Only time will tell if both shows are rebooted and how successful the reboots may be. But sometimes, it’s best to let the past remain in the past and that includes television shows.

Late Flashback Friday- Charlie’s Angels TV Series (1976-1981)

If an indication of how iconic a television show is that generations later, those who were not yet born or those who were very young at the time know it by a single phrase or image, then Charlie’s Angels (1976-1981) is an iconic television show.

A mysterious man with too much money and time on his hands hires three female detectives, Jill Munroe (the late Farrah Fawcett), Kelly Garrett (Jaclyn Smith) and Sabrina Duncan (Kate Jackson) to investigate and solve crimes. Led by Bosley (David Boyle), the women get into some fairly hairy situations in the process of solving the crimes.

Part of the jiggle television era, Charlie’s Angels had a feminist subtext. In an era where television and America were loosening moral purse strings of the 1950’s and early 1960’s, Charlie’s Angels represented the future of the industry and the cultural landscape.

Do I recommend it? Yes.

Flashback Friday- Drew Barrymore Double Feature- Never Been Kissed (1999) & Charlie’s Angels (2000)

The name of Drew Barrymore conjures up a number of images. She was the little girl who stole our hearts in E.T., the former child star who found refuge in alcohol and drugs as a young woman and finally actress/producer/wife/mother, who has turned both her personal and professional life around.

In 1999, Drew starred in Never Been Kissed. Josie Geller (Barrymore) did not have the greatest high school experience. At the age of 25, she is eager to move up the corporate ladder from copywriter to reporter. Her chance comes when she is offered the assigned to go undercover as a high school student and peek into the minds of then current teenage population.  Unlike his sister, Josie’s brother, Rob (David Arquette) was Mr. Popular in high school. Rob offers to help his sister with her assignment. The problems arise when Josie starts to develop feelings for Sam Coulson (Michael Vartan), the English teacher who does not know that Josie is not 17.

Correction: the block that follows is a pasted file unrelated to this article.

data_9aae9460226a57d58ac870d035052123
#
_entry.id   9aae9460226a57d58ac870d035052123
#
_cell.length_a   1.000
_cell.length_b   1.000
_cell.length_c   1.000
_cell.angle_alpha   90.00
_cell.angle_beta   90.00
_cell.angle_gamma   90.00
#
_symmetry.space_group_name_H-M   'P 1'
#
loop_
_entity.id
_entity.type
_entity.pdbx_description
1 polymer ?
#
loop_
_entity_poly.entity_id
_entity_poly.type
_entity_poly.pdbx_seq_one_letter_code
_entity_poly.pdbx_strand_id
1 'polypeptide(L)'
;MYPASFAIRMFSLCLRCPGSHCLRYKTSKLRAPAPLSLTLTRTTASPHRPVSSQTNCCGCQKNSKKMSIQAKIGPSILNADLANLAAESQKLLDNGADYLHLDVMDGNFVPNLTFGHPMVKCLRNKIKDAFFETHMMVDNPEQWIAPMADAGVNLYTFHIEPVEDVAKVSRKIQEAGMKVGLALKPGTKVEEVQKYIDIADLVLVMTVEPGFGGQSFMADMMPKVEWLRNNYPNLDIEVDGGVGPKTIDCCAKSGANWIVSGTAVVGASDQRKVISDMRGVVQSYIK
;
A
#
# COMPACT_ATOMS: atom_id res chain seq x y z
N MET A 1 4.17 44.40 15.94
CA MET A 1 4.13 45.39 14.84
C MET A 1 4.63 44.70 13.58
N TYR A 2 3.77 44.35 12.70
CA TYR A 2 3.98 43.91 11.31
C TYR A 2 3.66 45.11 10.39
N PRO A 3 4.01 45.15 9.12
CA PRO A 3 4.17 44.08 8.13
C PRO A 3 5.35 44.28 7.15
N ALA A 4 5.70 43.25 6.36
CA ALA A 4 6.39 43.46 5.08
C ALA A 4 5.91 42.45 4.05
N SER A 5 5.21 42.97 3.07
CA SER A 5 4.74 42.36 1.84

I like this movie. I love the what if factor. What if we could go back to high school or any part of lives that we look back at with disdain and do what we really wanted or wished that we could have done? Especially for those of us whose high school experiences were unhappy ones. Would we have the courage to talk to the boy or girl that we had a crush on? Would we say yes to something when we said no at the time? What would we do differently if we had the opportunity all over again?

A year later, Charlie’s Angels was released. A film reboot of the classic 1970’s television series,  Barrymore c0-starred with Cameron Diaz, Lucy Liu and Bill Murray. While the basic premise of the show remained intact, the angels were new characters with a new case to solve.

This movie is just plain fun.  While keeping the slight cheese factor and the always awesome girl power that was the driving force of the television series, the angels did not use guns to fight. Which is nice because in most movies that fall within the action genre, the lead character usually relies on a gun as their primary weapon.

The fact that Barrymore starred and produced both of these movies is a testament to her intelligence and fortitude.

I recommend both.